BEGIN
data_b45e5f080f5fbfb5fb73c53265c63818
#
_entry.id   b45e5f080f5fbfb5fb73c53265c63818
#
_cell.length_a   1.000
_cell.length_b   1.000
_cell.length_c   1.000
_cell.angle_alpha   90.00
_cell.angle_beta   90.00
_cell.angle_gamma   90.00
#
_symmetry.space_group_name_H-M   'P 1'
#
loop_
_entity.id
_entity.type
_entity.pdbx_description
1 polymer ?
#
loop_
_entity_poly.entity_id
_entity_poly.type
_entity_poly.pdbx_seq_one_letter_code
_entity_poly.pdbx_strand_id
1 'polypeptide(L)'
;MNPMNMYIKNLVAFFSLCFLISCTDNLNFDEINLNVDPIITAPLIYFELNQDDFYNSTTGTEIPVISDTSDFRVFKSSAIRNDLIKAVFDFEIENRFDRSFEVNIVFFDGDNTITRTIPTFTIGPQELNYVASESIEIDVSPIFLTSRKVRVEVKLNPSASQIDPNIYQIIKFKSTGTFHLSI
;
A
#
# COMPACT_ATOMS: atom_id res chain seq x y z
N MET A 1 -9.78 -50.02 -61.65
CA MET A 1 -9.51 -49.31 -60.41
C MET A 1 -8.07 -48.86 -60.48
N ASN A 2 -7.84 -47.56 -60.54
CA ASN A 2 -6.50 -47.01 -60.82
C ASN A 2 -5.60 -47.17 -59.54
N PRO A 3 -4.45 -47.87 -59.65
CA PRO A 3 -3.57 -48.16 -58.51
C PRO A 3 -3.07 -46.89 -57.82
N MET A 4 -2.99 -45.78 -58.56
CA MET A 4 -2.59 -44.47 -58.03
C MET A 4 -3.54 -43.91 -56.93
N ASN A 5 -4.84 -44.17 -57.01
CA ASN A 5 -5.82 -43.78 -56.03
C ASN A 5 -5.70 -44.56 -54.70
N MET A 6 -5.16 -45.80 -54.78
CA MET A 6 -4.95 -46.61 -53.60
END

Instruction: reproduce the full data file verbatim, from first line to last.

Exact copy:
data_b45e5f080f5fbfb5fb73c53265c63818
#
_entry.id   b45e5f080f5fbfb5fb73c53265c63818
#
_cell.length_a   1.000
_cell.length_b   1.000
_cell.length_c   1.000
_cell.angle_alpha   90.00
_cell.angle_beta   90.00
_cell.angle_gamma   90.00
#
_symmetry.space_group_name_H-M   'P 1'
#
loop_
_entity.id
_entity.type
_entity.pdbx_description
1 polymer ?
#
loop_
_entity_poly.entity_id
_entity_poly.type
_entity_poly.pdbx_seq_one_letter_code
_entity_poly.pdbx_strand_id
1 'polypeptide(L)'
;MNPMNMYIKNLVAFFSLCFLISCTDNLNFDEINLNVDPIITAPLIYFELNQDDFYNSTTGTEIPVISDTSDFRVFKSSAIRNDLIKAVFDFEIENRFDRSFEVNIVFFDGDNTITRTIPTFTIGPQELNYVASESIEIDVSPIFLTSRKVRVEVKLNPSASQIDPNIYQIIKFKSTGTFHLSI
;
A
#
# COMPACT_ATOMS: atom_id res chain seq x y z
N MET A 1 -9.78 -50.02 -61.65
CA MET A 1 -9.51 -49.31 -60.41
C MET A 1 -8.07 -48.86 -60.48
N ASN A 2 -7.84 -47.56 -60.54
CA ASN A 2 -6.50 -47.01 -60.82
C ASN A 2 -5.60 -47.17 -59.54
N PRO A 3 -4.45 -47.87 -59.65
CA PRO A 3 -3.57 -48.16 -58.51
C PRO A 3 -3.07 -46.89 -57.82
N MET A 4 -2.99 -45.78 -58.56
CA MET A 4 -2.59 -44.47 -58.03
C MET A 4 -3.54 -43.91 -56.93
N ASN A 5 -4.84 -44.17 -57.01
CA ASN A 5 -5.82 -43.78 -56.03
C ASN A 5 -5.70 -44.56 -54.70
N MET A 6 -5.16 -45.80 -54.78
CA MET A 6 -4.95 -46.61 -53.60